Introduction to Covenants
(Reading time: 4.3 minutes)
The Bible describes a relationship that was common throughout history, but most western cultures ignore, so most of us don’t realize it describes our relationship with God. The covenant perspective reveals why that relationship is possible and how it works.
In most western cultures, a covenant is a promise in a written contract or deed of real property, that defines special permissions such as allowing use of an easement. However, a biblical covenant and a western contract are completely different. Let’s consider their similarities and differences.
Both are legal agreements which define relationships. Both have terms that describe the nature of the relationship, including lists of expectations. Both define benefits for adhering to the terms, and penalties for violating them. Both require all parties involved to affirm the agreement and may require legal witnesses. Although contracts and covenants may appear similar, a covenant’s underlying purpose is the opposite of a contract’s.
A contract defines a potentially confrontational or hostile relationship, in which each party protects their interests and benefits within the contract terms.
A covenant defines a loving, supportive relationship, in which each party focuses on the other’s success and well-being. Protections from abuse are unnecessary.
A contract defines a conditional relationship based on performance, so either party can change or cancel it if the other doesn’t meet the contract’s terms.
A covenant defines an unconditional, enduring relationship that only death can end.
The Bible consists of two major parts: the Old Testament and the New Testament. The Old Testament describes several significant covenants before Jesus’ time, with special emphasis on the first one God made with Israel. The New Testament describes the new covenant with Israel, but Israel wasn’t ready for it, so God made it available to the gentiles to make Israel envious (Rom. 11:11). Eventually, Israel will be “saved,” or brought into the new covenant (Rom. 11:25-27). This series of articles, however, examines how the new covenant applies to Christians.
It should be no surprise that God also considers marriage a covenant between a man and a woman (see Mal. 2:14-15). We’ll see that most covenant features we examine apply to marriage, though we won’t address that in this series.
God initiates every covenant he makes with humanity, including the new covenant. He defines the covenant’s terms, so they’re nonnegotiable, and we must decide whether we’ll accept them. Though that may seem offensive to us at first, we soon realize we have nothing to fear from him because he always does what’s best for us; that’s covenant. Once we accept his covenant, if we then try to interpret it our own way, we create problems in our relationship with him. That’s not to suggest God gets angry and punishes us; rather, he may withdraw some of his protection and blessings, allowing us to experience more of the consequences of our choices. But he does that only out of love for us, encouraging us to return to him. He honors us by accepting our choices, so though he tries to persuade us, the choice is ours.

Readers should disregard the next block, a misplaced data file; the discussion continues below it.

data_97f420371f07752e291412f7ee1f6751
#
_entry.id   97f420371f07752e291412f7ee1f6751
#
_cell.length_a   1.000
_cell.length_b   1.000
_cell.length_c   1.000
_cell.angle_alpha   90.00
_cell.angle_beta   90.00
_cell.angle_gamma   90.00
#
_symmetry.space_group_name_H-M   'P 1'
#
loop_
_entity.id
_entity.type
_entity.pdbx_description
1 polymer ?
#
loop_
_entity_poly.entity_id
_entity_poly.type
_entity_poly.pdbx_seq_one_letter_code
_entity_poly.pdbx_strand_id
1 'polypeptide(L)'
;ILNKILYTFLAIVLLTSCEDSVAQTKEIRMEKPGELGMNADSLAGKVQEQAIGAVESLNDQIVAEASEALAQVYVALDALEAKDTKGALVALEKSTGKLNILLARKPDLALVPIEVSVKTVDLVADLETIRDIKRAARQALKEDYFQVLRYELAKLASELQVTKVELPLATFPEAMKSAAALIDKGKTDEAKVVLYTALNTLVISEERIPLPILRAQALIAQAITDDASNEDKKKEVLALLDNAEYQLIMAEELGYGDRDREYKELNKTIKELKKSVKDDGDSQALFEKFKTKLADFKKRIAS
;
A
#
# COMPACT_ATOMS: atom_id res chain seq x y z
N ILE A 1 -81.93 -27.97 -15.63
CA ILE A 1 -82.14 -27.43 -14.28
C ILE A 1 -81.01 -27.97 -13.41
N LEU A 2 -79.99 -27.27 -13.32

We’ll understand this relationship better as we learn what covenants are and how they work. Our behavior is evidence we don’t understand covenants. For example, we continue thinking and acting like the world; our families and friendships are falling apart; our divorce rate is high; and moral failure is not unusual among Christians. If we understood and honored covenants, we’d gladly be shining examples of how God’s ways are superior.
On the night he was betrayed, at the event we call the “Last Supper,” Jesus introduced God’s new covenant. Luke 22:20 reads, “In the same way, after the supper he took the cup, saying, ‘This cup is the new covenant in my blood, which is poured out for you’” (NIV). By calling it “the new covenant,” he shows that it supersedes all previous covenants God made with humanity.
This covenant defines every aspect of our relationship with God – salvation, justification, righteousness, sanctification, holiness and everything else. This covenant applies to us as we believe on the Lord Jesus, accepting what he’s done for us. It’s main purpose is to restore us to relationship with God by abolishing our sin through Jesus’ death and resurrection. The only effort we must make to enter this covenant is to believe Jesus died in our behalf and accept the offer of God’s extraordinary grace.
In the following articles, we’ll examine the extent of God’s love for us, how fully committed he is to our well-being, and how he honored us by inviting us to enter covenant with him.
A covenant defines a loving, supportive relationship, in which each party focuses on the other’s success and well-being. It’s also an unconditional, enduring relationship that only death can end.
The Bible describes the covenants God makes with humanity, including the new covenant presented in the New Testament. This covenant defines every aspect of our relationship with him, so understanding it is essential to living an effective Christian life. In covenant, he always does what’s best for us.